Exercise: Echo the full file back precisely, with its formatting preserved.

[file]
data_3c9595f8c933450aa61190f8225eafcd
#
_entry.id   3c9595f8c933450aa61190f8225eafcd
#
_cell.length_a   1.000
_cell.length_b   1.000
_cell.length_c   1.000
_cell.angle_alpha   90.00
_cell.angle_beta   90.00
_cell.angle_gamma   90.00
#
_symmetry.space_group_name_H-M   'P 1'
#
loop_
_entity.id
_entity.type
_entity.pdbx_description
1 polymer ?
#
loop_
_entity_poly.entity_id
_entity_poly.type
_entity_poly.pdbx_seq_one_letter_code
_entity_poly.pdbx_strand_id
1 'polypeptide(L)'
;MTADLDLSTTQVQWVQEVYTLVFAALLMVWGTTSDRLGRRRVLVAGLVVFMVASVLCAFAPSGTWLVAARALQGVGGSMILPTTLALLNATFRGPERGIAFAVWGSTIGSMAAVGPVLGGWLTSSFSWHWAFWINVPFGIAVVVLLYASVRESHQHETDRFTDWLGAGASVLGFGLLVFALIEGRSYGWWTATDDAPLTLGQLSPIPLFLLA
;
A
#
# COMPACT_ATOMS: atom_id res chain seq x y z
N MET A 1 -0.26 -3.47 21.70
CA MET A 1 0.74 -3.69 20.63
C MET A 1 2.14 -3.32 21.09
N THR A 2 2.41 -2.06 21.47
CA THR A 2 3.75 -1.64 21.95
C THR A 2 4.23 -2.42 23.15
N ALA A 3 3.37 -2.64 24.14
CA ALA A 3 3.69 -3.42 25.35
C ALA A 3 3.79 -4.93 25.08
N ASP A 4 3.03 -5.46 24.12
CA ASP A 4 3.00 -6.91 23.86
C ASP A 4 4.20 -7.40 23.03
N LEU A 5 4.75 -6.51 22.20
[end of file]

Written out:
data_3c9595f8c933450aa61190f8225eafcd
#
_entry.id   3c9595f8c933450aa61190f8225eafcd
#
_cell.length_a   1.000
_cell.length_b   1.000
_cell.length_c   1.000
_cell.angle_alpha   90.00
_cell.angle_beta   90.00
_cell.angle_gamma   90.00
#
_symmetry.space_group_name_H-M   'P 1'
#
loop_
_entity.id
_entity.type
_entity.pdbx_description
1 polymer ?
#
loop_
_entity_poly.entity_id
_entity_poly.type
_entity_poly.pdbx_seq_one_letter_code
_entity_poly.pdbx_strand_id
1 'polypeptide(L)'
;MTADLDLSTTQVQWVQEVYTLVFAALLMVWGTTSDRLGRRRVLVAGLVVFMVASVLCAFAPSGTWLVAARALQGVGGSMILPTTLALLNATFRGPERGIAFAVWGSTIGSMAAVGPVLGGWLTSSFSWHWAFWINVPFGIAVVVLLYASVRESHQHETDRFTDWLGAGASVLGFGLLVFALIEGRSYGWWTATDDAPLTLGQLSPIPLFLLA
;
A
#
# COMPACT_ATOMS: atom_id res chain seq x y z
N MET A 1 -0.26 -3.47 21.70
CA MET A 1 0.74 -3.69 20.63
C MET A 1 2.14 -3.32 21.09
N THR A 2 2.41 -2.06 21.47
CA THR A 2 3.75 -1.64 21.95
C THR A 2 4.23 -2.42 23.15
N ALA A 3 3.37 -2.64 24.14
CA ALA A 3 3.69 -3.42 25.35
C ALA A 3 3.79 -4.93 25.08
N ASP A 4 3.03 -5.46 24.12
CA ASP A 4 3.00 -6.91 23.86
C ASP A 4 4.20 -7.40 23.03
N LEU A 5 4.75 -6.51 22.20